The California Supreme Court, striking down two state laws that had limited marriages to unions between a man and a woman, ruled on Thursday that same-sex couples have a constitutional right to marry. The 4-to-3 decision, drawing on a ruling 60 years ago that struck down a state ban on interracial marriage, would make California the second state, after Massachusetts, to allow same-sex marriages. The decision, which becomes effective in 30 days unless the court grants a stay, was greeted with celebrations at San Francisco City Hall, where thousands of same-sex marriages were thrown out by the courts four years ago. It was denounced by religious and conservative groups that promised to support an initiative proposed for the November ballot that would amend the California Constitution to ban same-sex marriages and overturn the decision. Same-sex marriage has been a highly contentious issue in presidential and Congressional elections, but it was not immediately clear what role the ruling would have this year.
California Court Strikes Down Gay Marriage Ban
California's supreme court upholds gay marriage ban | Prop 8 | The Guardian
That's the assessment of Hillary Goodridge, one of 14 people whose lawsuit led Massachusetts in to become the first state to sanction gay and lesbian marriages. Twelve years later, by a vote, the high court made it 50 states. More than , same-sex couples in the United States are married, including about , who have wed since the ruling. The Supreme Court extended workplace protections nationwide last week for the LGBTQ community, ruling that a landmark civil rights law barring sex discrimination in the workplace applies to gay, lesbian and transgender workers. But the court's majority , led by conservative Associate Justice Neil Gorsuch , did not close the door on religious exemptions, saying "other employers in other cases may raise free exercise arguments that merit careful consideration. The court already is considering four major religion cases, including several with implications for gay, lesbian and transgender people.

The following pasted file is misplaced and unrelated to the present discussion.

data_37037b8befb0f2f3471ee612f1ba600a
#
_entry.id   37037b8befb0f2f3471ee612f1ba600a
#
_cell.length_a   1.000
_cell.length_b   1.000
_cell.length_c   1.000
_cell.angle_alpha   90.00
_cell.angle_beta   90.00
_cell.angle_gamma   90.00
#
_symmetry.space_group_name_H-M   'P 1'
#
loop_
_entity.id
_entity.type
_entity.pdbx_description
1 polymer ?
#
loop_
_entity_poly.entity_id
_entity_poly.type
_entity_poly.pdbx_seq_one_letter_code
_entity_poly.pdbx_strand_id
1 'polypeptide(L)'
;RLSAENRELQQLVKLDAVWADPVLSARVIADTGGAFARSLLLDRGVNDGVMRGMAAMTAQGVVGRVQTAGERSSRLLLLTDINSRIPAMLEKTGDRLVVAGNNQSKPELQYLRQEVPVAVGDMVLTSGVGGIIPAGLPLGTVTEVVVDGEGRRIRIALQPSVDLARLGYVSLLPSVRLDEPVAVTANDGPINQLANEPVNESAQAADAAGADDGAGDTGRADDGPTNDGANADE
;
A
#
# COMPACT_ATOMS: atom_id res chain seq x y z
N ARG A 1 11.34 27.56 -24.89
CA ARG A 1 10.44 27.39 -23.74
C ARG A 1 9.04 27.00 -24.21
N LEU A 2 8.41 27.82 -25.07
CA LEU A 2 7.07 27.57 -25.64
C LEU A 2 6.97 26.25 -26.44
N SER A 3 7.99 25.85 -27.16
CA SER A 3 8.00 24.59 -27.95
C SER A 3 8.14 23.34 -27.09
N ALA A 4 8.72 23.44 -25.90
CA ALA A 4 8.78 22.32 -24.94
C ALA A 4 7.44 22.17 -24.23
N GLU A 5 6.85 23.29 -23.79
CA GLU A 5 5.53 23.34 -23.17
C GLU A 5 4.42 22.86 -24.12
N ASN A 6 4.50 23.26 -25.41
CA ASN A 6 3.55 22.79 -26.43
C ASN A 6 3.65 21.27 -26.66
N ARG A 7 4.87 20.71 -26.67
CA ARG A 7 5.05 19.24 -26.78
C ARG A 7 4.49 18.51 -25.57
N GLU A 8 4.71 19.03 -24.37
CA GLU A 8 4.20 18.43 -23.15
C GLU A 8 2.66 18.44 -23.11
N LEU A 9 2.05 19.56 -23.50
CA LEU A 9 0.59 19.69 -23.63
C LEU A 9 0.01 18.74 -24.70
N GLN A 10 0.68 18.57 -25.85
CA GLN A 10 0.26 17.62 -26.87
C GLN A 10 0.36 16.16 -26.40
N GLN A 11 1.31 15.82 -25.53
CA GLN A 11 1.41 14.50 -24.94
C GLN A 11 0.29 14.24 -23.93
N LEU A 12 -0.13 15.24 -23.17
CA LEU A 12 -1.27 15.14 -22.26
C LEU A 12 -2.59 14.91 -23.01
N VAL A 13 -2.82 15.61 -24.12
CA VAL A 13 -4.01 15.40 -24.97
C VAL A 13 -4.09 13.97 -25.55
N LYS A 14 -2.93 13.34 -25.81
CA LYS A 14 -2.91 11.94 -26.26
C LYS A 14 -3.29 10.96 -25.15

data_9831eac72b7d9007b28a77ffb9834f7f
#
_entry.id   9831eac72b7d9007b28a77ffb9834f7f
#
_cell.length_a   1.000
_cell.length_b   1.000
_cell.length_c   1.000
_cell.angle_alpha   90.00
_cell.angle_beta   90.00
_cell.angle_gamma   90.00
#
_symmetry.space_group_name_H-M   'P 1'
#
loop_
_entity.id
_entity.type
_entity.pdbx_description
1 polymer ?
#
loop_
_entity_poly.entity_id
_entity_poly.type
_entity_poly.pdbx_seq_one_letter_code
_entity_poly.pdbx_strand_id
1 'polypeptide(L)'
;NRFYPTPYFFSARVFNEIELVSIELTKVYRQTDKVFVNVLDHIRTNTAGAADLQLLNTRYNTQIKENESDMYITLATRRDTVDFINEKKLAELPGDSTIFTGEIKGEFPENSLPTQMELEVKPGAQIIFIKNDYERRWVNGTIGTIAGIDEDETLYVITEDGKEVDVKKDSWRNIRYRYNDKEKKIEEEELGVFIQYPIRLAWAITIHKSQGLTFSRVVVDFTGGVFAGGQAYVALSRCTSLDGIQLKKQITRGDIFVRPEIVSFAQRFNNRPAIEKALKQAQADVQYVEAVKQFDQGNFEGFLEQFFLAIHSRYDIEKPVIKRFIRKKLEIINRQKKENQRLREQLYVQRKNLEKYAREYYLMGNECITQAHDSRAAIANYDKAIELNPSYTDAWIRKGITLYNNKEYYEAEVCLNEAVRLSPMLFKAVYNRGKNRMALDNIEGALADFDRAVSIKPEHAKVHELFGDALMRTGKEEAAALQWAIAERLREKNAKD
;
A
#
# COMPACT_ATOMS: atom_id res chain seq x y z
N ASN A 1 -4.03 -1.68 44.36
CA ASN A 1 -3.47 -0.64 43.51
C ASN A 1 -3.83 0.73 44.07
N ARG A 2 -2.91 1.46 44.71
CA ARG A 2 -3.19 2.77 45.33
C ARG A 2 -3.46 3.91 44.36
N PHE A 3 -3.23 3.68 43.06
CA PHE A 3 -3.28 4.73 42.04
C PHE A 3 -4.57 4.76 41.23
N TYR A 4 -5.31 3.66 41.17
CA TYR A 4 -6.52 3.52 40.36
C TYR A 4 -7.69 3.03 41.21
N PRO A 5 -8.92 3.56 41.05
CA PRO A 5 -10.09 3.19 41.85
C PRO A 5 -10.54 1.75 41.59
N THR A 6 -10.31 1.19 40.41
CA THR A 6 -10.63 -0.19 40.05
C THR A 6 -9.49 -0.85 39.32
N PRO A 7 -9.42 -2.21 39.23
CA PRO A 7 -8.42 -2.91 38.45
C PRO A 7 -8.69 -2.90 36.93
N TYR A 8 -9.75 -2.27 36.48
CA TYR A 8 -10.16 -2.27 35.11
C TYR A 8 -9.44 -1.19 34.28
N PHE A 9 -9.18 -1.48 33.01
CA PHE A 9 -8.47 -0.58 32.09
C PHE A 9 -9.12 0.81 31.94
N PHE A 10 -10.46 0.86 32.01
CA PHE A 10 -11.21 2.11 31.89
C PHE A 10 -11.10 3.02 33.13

California's supreme court upholds gay marriage ban
Now, her case goes to the Supreme Court. Supreme Court will decide whether California's Proposition 8 marriage amendment is constitutional and whether the federal government can refuse to recognize gay couples' marriages for tax purposes and other reasons, the court announced Friday. Decisions in both cases, by the court's practice, are expected by the end of June.
The Supreme Court in a decision struck down a key part of the federal Defense of Marriage Act and declared that same-sex couples who are legally married deserve equal rights under federal law to the benefits that go to all other married couples. The decision is a landmark win for the gay rights movement. It voids a section of the law known as DOMA, which was adopted with bipartisan support in Congress in to deny all benefits and recognition to same-sex couples. Justice Anthony Kennedy, speaking for the majority, said DOMA was unconstitutional because it violated the right to liberty and to equal protection for gay couples. Passed by Congress and signed into law by President Clinton in , the Defense of Marriage Act, or DOMA, for the first time defined marriage for federal purposes as a union between a man and a woman and allowed states to deny legal recognition to same-sex marriages performed outside their borders.